1. Before installing the rings on the pistons, we inserted each ring squarely into the cylinder and measured the end-gap of each ring with a feeler gauge. We were looking for 14-16 thousandths of gap. Too little end gap may cause the piston to scuff the cylinder and/or seize. Too large of a gap leads to high oil consumption and exhaust blowby.
1. Before installing the rings on the pistons, we inserted each ring squarely into the cy
2. We found the rings to have too small a gap, so they were opened up a bit with a rotary ring file.
2. We found the rings to have too small a gap, so they were opened up a bit with a rotary
3. Following placing the rings on each piston Matt placed each piston atop their respective rod before inserting the wristpin and securing the piston with a circlip on either side. Each circlip snaps into a groove that's machined into the piston.
3. Following placing the rings on each piston Matt placed each piston atop their respecti
4. ... inserting the wristpin and securing the piston with a circlip on either side. Each circlip snaps into a groove that's machined into the piston.
4. ... inserting the wristpin and securing the piston with a circlip on either side. Each
5. Before sliding the cylinder down over the piston, the rings were compressed with a ring compressor tool. We also made sure to put the O-ring on the bottom of each cylinder. This replaces the older style base gasket.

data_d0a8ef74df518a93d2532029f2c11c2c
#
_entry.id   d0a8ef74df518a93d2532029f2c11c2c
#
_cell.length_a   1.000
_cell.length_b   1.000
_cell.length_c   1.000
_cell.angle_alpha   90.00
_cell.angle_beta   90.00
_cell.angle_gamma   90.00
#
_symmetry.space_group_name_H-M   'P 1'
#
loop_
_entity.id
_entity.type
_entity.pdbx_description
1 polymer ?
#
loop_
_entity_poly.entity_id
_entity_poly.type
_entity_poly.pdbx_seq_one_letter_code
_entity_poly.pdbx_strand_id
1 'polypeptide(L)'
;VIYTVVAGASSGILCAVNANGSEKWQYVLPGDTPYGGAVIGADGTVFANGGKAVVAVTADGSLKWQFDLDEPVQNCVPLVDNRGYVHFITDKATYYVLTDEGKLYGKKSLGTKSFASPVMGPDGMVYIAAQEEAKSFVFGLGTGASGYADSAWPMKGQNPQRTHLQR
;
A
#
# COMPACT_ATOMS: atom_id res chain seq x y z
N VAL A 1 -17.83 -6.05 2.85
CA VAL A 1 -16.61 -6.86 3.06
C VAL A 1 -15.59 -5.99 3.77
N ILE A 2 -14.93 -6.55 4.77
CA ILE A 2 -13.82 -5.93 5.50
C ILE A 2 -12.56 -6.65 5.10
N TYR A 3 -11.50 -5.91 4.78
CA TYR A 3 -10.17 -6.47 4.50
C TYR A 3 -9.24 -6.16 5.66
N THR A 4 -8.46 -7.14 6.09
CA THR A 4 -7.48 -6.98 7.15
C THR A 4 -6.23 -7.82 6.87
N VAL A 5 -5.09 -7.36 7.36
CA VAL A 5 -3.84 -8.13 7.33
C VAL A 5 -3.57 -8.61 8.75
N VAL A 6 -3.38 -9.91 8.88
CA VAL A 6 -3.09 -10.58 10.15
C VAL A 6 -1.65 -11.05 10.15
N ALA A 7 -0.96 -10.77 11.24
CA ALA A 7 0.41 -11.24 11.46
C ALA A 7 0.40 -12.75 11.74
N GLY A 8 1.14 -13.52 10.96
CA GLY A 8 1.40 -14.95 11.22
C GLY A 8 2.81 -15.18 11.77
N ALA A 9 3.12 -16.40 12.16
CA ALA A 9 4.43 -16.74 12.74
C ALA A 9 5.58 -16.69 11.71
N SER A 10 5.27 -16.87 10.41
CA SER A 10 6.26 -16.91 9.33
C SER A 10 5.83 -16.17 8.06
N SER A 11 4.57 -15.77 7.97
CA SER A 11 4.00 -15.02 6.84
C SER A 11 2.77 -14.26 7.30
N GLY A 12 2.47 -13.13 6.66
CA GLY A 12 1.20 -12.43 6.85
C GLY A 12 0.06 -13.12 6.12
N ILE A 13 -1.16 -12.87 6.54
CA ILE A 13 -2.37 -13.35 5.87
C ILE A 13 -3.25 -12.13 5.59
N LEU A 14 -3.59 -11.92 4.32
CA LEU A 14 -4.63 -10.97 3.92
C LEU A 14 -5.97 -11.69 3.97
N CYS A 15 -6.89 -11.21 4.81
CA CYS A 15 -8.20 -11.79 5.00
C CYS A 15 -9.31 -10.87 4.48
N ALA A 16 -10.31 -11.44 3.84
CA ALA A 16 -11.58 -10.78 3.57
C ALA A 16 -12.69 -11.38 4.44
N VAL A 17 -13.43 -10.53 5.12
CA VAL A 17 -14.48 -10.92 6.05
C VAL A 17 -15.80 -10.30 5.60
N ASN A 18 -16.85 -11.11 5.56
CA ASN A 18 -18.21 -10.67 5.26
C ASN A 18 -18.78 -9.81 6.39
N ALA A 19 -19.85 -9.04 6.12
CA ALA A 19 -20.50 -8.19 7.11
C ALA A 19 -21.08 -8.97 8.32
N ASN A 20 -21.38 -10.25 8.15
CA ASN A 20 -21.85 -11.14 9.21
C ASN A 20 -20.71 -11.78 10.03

5. Before sliding the cylinder down over the piston, the rings were compressed with a rin
6. The same procedure was followed for the rear cylinder assembly. You can see in the bottom of the photo magnetic holders that hold the lifters up and out of the way.
6. The same procedure was followed for the rear cylinder assembly. You can see in the bot
7. Before putting on the heads we placed Cometic MLS (Multi-Layer Steel) Head Gaskets on top of the cylinders. These gaskets are made of three layers of stainless steel, with the outer layers embossed and coated with Viton rubber. The center layer gives the gasket strength and is designed to move with the head both vertically and horizontally to maintain a good seal. We used 0.040-inch gaskets but they are available in various thicknesses. We torqued each cylinder head to factory specs.